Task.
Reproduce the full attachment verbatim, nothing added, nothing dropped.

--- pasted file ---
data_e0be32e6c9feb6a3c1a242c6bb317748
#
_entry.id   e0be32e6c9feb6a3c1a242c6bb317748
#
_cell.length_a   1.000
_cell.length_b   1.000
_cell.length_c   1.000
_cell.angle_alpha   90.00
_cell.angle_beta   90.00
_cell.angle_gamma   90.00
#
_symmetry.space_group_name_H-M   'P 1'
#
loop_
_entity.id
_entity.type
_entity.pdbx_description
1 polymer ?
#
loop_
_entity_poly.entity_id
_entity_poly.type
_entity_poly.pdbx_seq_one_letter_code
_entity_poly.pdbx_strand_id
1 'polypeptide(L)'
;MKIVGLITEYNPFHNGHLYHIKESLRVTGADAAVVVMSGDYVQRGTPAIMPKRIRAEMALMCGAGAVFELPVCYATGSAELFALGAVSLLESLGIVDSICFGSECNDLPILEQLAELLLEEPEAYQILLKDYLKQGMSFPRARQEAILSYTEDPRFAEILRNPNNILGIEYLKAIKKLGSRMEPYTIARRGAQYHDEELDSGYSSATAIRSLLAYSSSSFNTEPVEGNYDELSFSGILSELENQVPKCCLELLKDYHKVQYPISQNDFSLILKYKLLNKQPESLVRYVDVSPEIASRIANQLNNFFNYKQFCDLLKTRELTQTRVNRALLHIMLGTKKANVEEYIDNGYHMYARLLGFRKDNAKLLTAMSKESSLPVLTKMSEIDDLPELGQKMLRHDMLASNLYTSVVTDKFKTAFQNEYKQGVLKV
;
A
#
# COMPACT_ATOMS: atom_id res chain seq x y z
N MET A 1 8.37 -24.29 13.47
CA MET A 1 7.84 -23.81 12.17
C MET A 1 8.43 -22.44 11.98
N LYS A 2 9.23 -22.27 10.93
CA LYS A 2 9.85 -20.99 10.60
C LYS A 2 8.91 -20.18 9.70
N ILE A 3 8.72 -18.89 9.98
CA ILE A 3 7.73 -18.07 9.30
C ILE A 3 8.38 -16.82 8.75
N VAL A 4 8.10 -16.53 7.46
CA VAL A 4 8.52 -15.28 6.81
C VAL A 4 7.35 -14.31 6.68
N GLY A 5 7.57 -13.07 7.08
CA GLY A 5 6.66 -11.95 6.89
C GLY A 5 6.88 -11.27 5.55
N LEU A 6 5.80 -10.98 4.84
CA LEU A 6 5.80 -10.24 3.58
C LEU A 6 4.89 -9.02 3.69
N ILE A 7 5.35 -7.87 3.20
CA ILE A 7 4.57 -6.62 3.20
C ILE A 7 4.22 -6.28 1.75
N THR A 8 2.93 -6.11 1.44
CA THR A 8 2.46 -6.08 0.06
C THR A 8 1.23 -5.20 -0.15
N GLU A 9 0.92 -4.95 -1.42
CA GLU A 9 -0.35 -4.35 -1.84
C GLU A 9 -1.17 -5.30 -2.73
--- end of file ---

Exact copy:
data_e0be32e6c9feb6a3c1a242c6bb317748
#
_entry.id   e0be32e6c9feb6a3c1a242c6bb317748
#
_cell.length_a   1.000
_cell.length_b   1.000
_cell.length_c   1.000
_cell.angle_alpha   90.00
_cell.angle_beta   90.00
_cell.angle_gamma   90.00
#
_symmetry.space_group_name_H-M   'P 1'
#
loop_
_entity.id
_entity.type
_entity.pdbx_description
1 polymer ?
#
loop_
_entity_poly.entity_id
_entity_poly.type
_entity_poly.pdbx_seq_one_letter_code
_entity_poly.pdbx_strand_id
1 'polypeptide(L)'
;MKIVGLITEYNPFHNGHLYHIKESLRVTGADAAVVVMSGDYVQRGTPAIMPKRIRAEMALMCGAGAVFELPVCYATGSAELFALGAVSLLESLGIVDSICFGSECNDLPILEQLAELLLEEPEAYQILLKDYLKQGMSFPRARQEAILSYTEDPRFAEILRNPNNILGIEYLKAIKKLGSRMEPYTIARRGAQYHDEELDSGYSSATAIRSLLAYSSSSFNTEPVEGNYDELSFSGILSELENQVPKCCLELLKDYHKVQYPISQNDFSLILKYKLLNKQPESLVRYVDVSPEIASRIANQLNNFFNYKQFCDLLKTRELTQTRVNRALLHIMLGTKKANVEEYIDNGYHMYARLLGFRKDNAKLLTAMSKESSLPVLTKMSEIDDLPELGQKMLRHDMLASNLYTSVVTDKFKTAFQNEYKQGVLKV
;
A
#
# COMPACT_ATOMS: atom_id res chain seq x y z
N MET A 1 8.37 -24.29 13.47
CA MET A 1 7.84 -23.81 12.17
C MET A 1 8.43 -22.44 11.98
N LYS A 2 9.23 -22.27 10.93
CA LYS A 2 9.85 -20.99 10.60
C LYS A 2 8.91 -20.18 9.70
N ILE A 3 8.72 -18.89 9.98
CA ILE A 3 7.73 -18.07 9.30
C ILE A 3 8.38 -16.82 8.75
N VAL A 4 8.10 -16.53 7.46
CA VAL A 4 8.52 -15.28 6.81
C VAL A 4 7.35 -14.31 6.68
N GLY A 5 7.57 -13.07 7.08
CA GLY A 5 6.66 -11.95 6.89
C GLY A 5 6.88 -11.27 5.55
N LEU A 6 5.80 -10.98 4.84
CA LEU A 6 5.80 -10.24 3.58
C LEU A 6 4.89 -9.02 3.69
N ILE A 7 5.35 -7.87 3.20
CA ILE A 7 4.57 -6.62 3.20
C ILE A 7 4.22 -6.28 1.75
N THR A 8 2.93 -6.11 1.44
CA THR A 8 2.46 -6.08 0.06
C THR A 8 1.23 -5.20 -0.15
N GLU A 9 0.92 -4.95 -1.42
CA GLU A 9 -0.35 -4.35 -1.84
C GLU A 9 -1.17 -5.30 -2.73